Ian L. -

Wellbeing is important -how you are at the time .
Also attitudes as regards how you deal with errors and how the legal system can be a real stress .
There ought be a decade of anonymity re all errors unless due to malice -and open disclosure of errors leading to bad outcomes to teach others and as a catharsis and the patients ought be highly compensated .
Great saves ought be remembered and remembered you have to tick yourself for good work .

Robert L., M.D. -

My hat is off to Dr. Doty for shining a light on an epidemic of massive proportions in our specialty. The 2015 Mayo Clinic survey reported prevalence of over 65% of all emergency physicians as burnt out. If more than half of us are burnt out, it cannot be just an individual issue, this is a systems based issue that needs systems based solutions! We need our specialty societies to advocate for us at the key drivers of burnout.
I appreciate Dr. Doty's call for normalizing our conversations around the enormous stressors that we face in emergency medicine. I would also add that one the most powerful things we can offer to our colleagues when these conversations do happen is our own vulnerability. The statement "me too" is so powerful when we are struggling with things that for better or worse cause us shame and drive us to isolation. My hope is we can with kindness, gentleness and empathy walk with our colleagues through the tough times that inevitably happen in our profession.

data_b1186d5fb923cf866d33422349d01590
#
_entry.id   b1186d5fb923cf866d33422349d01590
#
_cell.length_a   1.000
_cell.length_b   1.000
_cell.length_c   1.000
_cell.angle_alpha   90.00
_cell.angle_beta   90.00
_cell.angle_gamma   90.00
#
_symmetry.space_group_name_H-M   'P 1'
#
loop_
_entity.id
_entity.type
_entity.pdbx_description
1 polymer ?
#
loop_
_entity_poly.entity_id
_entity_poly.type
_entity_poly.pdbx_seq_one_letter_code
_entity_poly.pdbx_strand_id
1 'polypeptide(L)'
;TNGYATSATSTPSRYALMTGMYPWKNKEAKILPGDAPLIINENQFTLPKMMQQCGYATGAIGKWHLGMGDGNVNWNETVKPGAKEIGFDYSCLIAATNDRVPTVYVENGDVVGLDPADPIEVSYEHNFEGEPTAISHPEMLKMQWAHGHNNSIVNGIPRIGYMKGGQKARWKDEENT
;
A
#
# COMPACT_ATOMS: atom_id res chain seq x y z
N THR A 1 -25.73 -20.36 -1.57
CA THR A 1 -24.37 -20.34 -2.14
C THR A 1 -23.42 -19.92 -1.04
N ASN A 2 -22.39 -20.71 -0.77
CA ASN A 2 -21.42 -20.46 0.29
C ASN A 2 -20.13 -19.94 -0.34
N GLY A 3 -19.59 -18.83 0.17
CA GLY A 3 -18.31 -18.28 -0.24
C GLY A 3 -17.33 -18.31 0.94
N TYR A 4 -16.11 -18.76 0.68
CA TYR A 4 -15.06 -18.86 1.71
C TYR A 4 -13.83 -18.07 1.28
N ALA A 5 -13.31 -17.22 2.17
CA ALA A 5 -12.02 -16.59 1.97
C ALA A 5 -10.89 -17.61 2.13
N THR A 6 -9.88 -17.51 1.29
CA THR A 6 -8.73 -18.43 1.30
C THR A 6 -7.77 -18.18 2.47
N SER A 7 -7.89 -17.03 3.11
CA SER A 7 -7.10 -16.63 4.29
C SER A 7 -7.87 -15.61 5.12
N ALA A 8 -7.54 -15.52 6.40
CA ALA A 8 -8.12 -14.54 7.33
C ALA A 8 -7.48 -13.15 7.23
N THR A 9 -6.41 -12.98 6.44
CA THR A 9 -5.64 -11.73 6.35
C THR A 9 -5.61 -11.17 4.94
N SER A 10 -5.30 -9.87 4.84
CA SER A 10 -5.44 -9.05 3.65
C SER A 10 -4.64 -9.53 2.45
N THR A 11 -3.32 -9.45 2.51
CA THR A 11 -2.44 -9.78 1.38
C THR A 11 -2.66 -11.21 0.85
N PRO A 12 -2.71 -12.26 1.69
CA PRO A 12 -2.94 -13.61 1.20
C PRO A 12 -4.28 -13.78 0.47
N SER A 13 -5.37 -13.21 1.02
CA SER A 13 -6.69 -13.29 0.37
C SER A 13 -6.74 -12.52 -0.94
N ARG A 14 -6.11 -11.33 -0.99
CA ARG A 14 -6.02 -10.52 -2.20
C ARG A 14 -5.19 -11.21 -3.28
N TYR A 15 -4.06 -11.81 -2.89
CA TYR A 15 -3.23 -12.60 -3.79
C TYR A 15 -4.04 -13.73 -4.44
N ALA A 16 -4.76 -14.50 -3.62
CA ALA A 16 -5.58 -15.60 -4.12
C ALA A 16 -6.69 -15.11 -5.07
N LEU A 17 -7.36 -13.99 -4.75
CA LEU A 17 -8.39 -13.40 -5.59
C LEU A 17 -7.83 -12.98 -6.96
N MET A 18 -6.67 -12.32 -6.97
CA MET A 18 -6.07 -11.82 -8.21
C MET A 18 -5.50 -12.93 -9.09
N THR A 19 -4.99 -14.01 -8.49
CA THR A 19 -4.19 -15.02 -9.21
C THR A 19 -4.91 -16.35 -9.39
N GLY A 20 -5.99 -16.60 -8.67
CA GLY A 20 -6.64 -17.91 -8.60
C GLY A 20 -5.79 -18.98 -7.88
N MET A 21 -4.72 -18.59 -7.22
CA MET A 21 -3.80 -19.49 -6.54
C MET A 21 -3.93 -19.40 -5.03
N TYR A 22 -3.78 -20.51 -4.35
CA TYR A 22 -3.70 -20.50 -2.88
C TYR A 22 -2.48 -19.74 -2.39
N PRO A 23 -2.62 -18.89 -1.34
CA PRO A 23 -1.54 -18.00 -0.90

Christopher D. -

Thanks Robert.

Christopher D. -


Thank you for your comments! I agree that a HUGE part of normalizing this conversation is to expose our own fears and vulnerabilities to those that approach us (and maybe those that don't) and let people know that these stressors, these feelings, these challenges are part of Emergency Medicine. Essentially, they are an occupational hazard for our specialty.

Tribalism is strong in our specialty. Letting our colleagues know that these feelings often are mutual, and are an expected part of our specialty, is immensely powerful. It lets our colleagues know. that they are still part of our tribe.

You will be happy to know that all the major organizations in Emergency Medicine are participating in a summit next month in Dallas to discuss collaborative strategies for improving physician wellness and resiliency in our specialty. Once again, Emergency Medicine leads the way. This is the first time that I can remember when all of the major organizations in EM EM stood on the same side of an issue. Hopefully, the summit bears fruit and collaborative groups and strategies are identified and created. Thank you again for your comments and for taking care of our colleagues. Chris

Mark J. -


Just listened to this issue of EMRAP. I have been working with Dike Drummond for the past year. Would love to connect and see what you have going at your place.

Mark Jaben, MD

Christopher D. -